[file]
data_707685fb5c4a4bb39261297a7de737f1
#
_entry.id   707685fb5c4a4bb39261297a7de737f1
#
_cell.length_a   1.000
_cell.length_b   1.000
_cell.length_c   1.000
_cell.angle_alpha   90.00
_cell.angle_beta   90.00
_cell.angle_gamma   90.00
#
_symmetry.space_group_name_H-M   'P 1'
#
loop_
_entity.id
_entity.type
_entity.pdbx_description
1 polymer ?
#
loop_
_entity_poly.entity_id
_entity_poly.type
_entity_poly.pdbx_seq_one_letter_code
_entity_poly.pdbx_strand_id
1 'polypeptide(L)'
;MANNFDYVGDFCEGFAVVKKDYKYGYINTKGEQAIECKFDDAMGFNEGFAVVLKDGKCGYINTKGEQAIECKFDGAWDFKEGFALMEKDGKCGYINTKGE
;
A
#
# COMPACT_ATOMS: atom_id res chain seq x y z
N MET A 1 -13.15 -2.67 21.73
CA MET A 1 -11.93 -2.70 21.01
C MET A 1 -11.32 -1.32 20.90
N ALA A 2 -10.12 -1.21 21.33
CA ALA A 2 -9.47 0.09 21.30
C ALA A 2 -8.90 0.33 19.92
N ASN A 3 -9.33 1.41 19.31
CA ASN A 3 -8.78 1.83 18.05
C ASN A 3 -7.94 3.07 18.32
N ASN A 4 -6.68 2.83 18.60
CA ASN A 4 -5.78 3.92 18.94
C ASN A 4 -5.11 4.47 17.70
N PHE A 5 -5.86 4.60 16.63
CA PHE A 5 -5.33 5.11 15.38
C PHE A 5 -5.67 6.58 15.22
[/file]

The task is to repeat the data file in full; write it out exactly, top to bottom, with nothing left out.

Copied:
data_707685fb5c4a4bb39261297a7de737f1
#
_entry.id   707685fb5c4a4bb39261297a7de737f1
#
_cell.length_a   1.000
_cell.length_b   1.000
_cell.length_c   1.000
_cell.angle_alpha   90.00
_cell.angle_beta   90.00
_cell.angle_gamma   90.00
#
_symmetry.space_group_name_H-M   'P 1'
#
loop_
_entity.id
_entity.type
_entity.pdbx_description
1 polymer ?
#
loop_
_entity_poly.entity_id
_entity_poly.type
_entity_poly.pdbx_seq_one_letter_code
_entity_poly.pdbx_strand_id
1 'polypeptide(L)'
;MANNFDYVGDFCEGFAVVKKDYKYGYINTKGEQAIECKFDDAMGFNEGFAVVLKDGKCGYINTKGEQAIECKFDGAWDFKEGFALMEKDGKCGYINTKGE
;
A
#
# COMPACT_ATOMS: atom_id res chain seq x y z
N MET A 1 -13.15 -2.67 21.73
CA MET A 1 -11.93 -2.70 21.01
C MET A 1 -11.32 -1.32 20.90
N ALA A 2 -10.12 -1.21 21.33
CA ALA A 2 -9.47 0.09 21.30
C ALA A 2 -8.90 0.33 19.92
N ASN A 3 -9.33 1.41 19.31
CA ASN A 3 -8.78 1.83 18.05
C ASN A 3 -7.94 3.07 18.32
N ASN A 4 -6.68 2.83 18.60
CA ASN A 4 -5.78 3.92 18.94
C ASN A 4 -5.11 4.47 17.70
N PHE A 5 -5.86 4.60 16.63
CA PHE A 5 -5.33 5.11 15.38
C PHE A 5 -5.67 6.58 15.22